By Melissa Elliott
“It is impossible to live without failing at something, unless you live so cautiously that you might as well not have lived at all, in which case you have failed by default.” — J.K. Rowling
I learn best when I fail!! I said this to my students and they all looked at me like I was nuts. One student told me, “if you failed, you DIDN’T learn anything!” Learning from failure is not a concept that many of our students understand. They measure success on a grade. “If I get an A, I know the material!” When in fact, many of us can learn a great deal from our failures
An article came through my email a couple of weeks ago on the importance of failure. The title of the article is: The Importance of Failure: 5 Valuable Lessons from Failing. As I read through this article I recognize so many times we ignore the lessons we can learn through failure. The five valuable lessons are:
1. Experience – How many of us walk away from a failure and think, “wow, what a great experience”? The article explains that “alters our frame of mind” and makes put things into a proper perspective. When a student fails an exam, many of them think (rather realistically or perceived) that it’s the end of the line. They cannot succeed in your class and therefore they don’t try. They don’t take the time to “experience failure”. They don’t look and say, “ok, what do I need to change to make my next attempt better?” Making changes, using my experience in failure will “[improve my future self]”
2. Knowledge – For every failure we gain knowledge. This knowledge shows us what NOT to do the next time. Accumulated knowledge gained from failure eventually leads to success.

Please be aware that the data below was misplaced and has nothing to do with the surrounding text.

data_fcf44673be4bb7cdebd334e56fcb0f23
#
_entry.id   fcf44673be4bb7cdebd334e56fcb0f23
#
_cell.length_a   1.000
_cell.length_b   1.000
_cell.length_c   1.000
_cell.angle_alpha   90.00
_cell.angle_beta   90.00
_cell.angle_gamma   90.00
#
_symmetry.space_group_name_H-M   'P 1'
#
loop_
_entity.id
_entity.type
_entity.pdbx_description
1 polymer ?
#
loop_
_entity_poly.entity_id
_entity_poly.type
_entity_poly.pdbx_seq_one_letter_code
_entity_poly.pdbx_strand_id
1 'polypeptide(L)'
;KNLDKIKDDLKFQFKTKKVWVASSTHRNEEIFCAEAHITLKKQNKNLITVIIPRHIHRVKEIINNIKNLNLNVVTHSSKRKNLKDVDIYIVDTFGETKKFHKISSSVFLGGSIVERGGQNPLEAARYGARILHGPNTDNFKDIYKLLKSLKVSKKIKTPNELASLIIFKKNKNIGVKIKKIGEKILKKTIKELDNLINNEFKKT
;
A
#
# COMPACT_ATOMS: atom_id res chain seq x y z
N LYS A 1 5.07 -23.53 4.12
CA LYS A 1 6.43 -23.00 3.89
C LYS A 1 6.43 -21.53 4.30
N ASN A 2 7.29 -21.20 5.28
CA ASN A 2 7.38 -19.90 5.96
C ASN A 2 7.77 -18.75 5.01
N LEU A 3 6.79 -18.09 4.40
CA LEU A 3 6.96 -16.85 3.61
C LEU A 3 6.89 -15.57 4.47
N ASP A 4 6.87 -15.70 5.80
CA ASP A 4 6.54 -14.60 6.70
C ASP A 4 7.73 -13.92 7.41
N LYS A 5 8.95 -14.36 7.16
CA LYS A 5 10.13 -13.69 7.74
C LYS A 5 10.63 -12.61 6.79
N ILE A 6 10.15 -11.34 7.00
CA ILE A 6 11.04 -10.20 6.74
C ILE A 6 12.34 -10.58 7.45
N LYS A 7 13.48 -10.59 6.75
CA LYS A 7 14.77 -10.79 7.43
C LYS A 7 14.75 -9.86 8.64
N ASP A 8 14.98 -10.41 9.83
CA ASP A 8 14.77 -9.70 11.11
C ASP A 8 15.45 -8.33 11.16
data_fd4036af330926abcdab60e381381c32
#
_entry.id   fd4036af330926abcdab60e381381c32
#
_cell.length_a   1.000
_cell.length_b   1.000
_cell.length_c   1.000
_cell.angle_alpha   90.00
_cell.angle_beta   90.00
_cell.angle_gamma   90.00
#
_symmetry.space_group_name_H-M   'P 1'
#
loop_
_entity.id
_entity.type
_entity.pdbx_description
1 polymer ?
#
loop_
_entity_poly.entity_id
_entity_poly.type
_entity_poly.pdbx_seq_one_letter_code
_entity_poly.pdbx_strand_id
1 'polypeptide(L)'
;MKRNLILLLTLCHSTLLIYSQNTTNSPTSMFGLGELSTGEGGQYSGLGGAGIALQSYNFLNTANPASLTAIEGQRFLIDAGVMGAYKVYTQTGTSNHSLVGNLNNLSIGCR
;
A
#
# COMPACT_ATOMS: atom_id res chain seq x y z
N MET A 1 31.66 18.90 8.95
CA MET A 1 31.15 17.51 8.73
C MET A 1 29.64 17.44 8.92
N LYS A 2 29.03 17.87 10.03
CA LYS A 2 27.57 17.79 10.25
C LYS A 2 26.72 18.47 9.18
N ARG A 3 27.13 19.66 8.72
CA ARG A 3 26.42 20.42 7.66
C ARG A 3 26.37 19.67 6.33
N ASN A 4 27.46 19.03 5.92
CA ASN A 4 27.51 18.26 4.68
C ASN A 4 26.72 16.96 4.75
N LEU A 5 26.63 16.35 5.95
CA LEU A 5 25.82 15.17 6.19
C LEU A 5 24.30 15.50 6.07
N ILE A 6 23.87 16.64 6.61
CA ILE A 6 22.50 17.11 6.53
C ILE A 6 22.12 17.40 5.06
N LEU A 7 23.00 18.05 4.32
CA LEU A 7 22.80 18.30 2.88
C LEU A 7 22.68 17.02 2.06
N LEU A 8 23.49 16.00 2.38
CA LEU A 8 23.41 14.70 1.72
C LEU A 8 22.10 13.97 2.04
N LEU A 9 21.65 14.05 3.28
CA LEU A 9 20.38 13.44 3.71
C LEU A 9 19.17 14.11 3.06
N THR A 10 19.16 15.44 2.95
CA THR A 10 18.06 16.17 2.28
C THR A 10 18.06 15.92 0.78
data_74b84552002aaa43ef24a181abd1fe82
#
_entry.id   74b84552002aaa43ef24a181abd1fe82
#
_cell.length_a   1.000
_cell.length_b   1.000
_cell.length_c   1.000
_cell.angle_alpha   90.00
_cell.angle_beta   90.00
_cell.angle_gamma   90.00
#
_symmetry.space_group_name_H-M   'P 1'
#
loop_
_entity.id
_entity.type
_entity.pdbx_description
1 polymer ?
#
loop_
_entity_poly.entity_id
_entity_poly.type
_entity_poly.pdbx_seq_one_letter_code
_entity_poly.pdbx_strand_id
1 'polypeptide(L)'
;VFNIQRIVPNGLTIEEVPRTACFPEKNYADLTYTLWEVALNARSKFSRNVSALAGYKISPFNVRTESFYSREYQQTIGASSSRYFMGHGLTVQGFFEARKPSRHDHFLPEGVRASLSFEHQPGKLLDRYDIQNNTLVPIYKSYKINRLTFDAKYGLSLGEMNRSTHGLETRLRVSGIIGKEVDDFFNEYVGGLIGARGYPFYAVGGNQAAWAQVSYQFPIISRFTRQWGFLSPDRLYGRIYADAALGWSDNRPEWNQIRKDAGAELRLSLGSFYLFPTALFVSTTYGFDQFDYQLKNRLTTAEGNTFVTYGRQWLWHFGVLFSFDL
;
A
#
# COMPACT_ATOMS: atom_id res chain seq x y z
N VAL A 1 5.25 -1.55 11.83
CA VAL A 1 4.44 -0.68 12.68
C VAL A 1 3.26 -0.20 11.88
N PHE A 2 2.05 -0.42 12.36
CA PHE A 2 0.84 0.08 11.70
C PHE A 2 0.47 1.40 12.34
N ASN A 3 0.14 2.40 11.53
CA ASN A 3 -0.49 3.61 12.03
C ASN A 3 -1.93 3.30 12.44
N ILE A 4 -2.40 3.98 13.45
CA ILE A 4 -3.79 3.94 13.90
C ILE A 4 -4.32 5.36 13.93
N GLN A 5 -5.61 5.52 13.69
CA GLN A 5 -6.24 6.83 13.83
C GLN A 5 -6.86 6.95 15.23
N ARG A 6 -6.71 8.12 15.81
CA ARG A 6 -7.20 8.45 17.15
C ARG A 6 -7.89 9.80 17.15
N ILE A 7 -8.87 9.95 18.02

3. Resilience – When we fail we begin to produce resilience. The more we fail, the more resilient we become, much like the well-worn callas built up from many years of use. Resilience helps us but ourselves in the best position to succeed. Through resilience we can recognize that any success worth having is not going to happen quickly, no more “overnight” success.
4. Growth – Growth allows for improvement. Growth allows us to mature and reflect on the things that are important. The growth produced through failure bring a better understanding of who we are and why we are on this planet.
5. Value – Failure allows us to assess value to our experiences. If we value who we are and what we are doing our success will follow. We need to show our students how to value the experiences of failure. When they can put a value to those times of failure they can put value to success.
So if I could go back to that student that told me that if I failed I hadn’t learned anything, I would have to say, “on the contrary I had learned more than you know!”